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Here's the thing: when it comes to the fiery exchange between Leon Draisaitl and reporter Jim Matheson at Tuesday's Edmonton Oilers media conference, everything that everyone on both sides is shouting is pretty much all true.
Is the reporting fraternity right that Matheson began into a reasonable line of questioning? Yes. Did he become emotional and step outside his role when he clapped back at Draisaitl with an adversarial response? Of course, yes.
Are Draisaitl backers right to suggest that players aren't obligated to take the bait and can challenge certain lines of questioning? Yes. Did he handle the situation with the utmost maturity? Far from.
Is this a prime example of the limitations on Zoom availabilities as media members and players navigate the new normal while the NHL staged competition during the pandemic? Sure, maybe — but they were in the same room at the time, it should be noted. Would Matheson and Draisaitl have been able to have a more productive version of this conversation in a one-on-one scenario? Perhaps.
But is this the time to bemoan certain champagne-level issues given its lack of importance in the grand scheme of things? Probably not.
In many ways, this was the perfect storm when it comes to the challenging new relationship between media, players, and the legions sharing, commenting and fuelling matters online.
On one side, we have one of the most veteran reporters on any beat, and one who has covered arguably the greatest teams and players in the history of the sport. Inherently, that been-around distinction, let alone Hall of Fame status, empowers him with a level of confidence, assertiveness, and perhaps hints of arrogance and superiority.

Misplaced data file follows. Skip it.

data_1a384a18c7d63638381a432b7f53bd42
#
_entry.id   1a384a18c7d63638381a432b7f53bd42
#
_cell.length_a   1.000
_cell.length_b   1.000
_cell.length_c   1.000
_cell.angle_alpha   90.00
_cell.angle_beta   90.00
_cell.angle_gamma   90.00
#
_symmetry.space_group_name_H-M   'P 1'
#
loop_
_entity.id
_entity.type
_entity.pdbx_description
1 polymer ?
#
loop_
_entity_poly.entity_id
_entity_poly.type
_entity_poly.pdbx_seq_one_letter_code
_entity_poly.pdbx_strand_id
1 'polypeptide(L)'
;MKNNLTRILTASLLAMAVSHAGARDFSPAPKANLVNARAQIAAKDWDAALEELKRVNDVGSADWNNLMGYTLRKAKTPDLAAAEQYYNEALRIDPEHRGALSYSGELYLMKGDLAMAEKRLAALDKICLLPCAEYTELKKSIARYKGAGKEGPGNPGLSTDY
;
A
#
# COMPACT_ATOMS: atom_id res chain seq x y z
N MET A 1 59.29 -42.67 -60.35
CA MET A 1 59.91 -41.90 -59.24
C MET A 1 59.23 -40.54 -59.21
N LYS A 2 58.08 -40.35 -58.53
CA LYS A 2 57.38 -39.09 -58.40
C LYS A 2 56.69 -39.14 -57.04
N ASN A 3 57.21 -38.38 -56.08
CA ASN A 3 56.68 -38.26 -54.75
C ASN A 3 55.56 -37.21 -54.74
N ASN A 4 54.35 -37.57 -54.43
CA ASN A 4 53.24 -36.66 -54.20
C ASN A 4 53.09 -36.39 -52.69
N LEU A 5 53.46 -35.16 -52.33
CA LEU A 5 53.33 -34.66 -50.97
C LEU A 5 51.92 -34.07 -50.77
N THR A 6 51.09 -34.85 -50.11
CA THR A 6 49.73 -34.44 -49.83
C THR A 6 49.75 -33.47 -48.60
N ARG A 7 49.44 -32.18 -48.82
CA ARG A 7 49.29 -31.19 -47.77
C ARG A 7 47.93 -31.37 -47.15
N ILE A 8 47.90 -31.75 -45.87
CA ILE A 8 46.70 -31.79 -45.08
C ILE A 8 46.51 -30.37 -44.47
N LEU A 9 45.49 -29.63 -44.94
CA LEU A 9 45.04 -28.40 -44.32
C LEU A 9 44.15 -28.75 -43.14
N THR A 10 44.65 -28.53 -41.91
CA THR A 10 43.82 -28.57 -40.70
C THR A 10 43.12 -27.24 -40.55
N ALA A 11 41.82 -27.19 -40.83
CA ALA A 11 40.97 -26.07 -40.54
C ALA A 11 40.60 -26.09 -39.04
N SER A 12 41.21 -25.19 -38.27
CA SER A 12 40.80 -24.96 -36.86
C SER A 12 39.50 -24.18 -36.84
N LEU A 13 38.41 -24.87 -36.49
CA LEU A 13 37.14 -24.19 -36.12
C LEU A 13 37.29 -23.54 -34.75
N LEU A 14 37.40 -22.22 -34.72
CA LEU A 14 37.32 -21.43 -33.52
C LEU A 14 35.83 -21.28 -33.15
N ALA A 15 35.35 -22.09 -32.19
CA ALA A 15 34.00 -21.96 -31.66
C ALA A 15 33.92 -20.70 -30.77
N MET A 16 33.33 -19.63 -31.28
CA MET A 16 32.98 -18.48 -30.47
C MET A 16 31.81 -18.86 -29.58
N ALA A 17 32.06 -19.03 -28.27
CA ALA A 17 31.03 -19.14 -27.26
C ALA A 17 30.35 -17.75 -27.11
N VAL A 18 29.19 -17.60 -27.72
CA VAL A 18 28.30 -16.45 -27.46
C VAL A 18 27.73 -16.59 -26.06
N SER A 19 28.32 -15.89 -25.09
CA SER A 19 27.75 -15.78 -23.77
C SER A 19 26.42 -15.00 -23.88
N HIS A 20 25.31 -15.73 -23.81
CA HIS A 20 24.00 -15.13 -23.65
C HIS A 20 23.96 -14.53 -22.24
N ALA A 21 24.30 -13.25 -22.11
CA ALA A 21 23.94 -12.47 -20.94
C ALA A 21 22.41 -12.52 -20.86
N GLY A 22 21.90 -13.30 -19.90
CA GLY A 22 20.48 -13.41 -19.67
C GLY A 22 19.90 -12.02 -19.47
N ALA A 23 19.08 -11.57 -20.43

He's going to lean in, and will do so unapologetically. How else would you explain the use of the word "pissy" without feeling the need to cower and fear the wrath of public relations?
On the other is one of the game's best and most mistreated superstars, who is reaching the peak of his personal frustration. He only knows losing, now eight seasons into his career, despite his individual mastery. But no matter how bad the situation becomes, it's simply not his place to speak poorly of his teammates, coaches, or organization. Code is code, after all.
But Draisaitl is right to be miffed, and to be triggered by the suggestion that he should be the one to Power Rank the team's issues.
He sniffed out the lead-the-witness tactics a mile away. He wasn't having it.
Incredibly, what exists as the most powerful force — the whole internet — wasn't the root cause of this conflict. We, as a society, are more adversarial online. We are all a little tougher, and a little more willing to say the things we wouldn't in normal everyday interactions. But when Matheson and Draisaitl stepped into the ring, they weren't staring through a webcam into the ether, but looking each other dead in the eye from across a socially-distanced media room.
Zoom problems be damned.
Of course, it is the internet which allows for a moment like this to take on a completely different life form. When a conversation, or in this case spat, that should have probably taken place privately is instead live to record, and can be clipped, shared, liked, re-tweeted seamlessly, and therefore commented on endlessly, it transforms an everyday conflict into an out-and-out referendum on the media's role in the game.
It becomes what it was.
This was a made-for-Twitter moment if there ever was one. It couldn't be manufactured again, even if one tried.
Saying that, I'd believe there's hope, yet, for Matheson and Draisaitl, and maybe one day they can hash things out. Have a laugh.
But none of that seems possible without the Oilers sorting things out themselves, something which appears as hopeless as it's ever been.
Ain't that the real issue, fellas?
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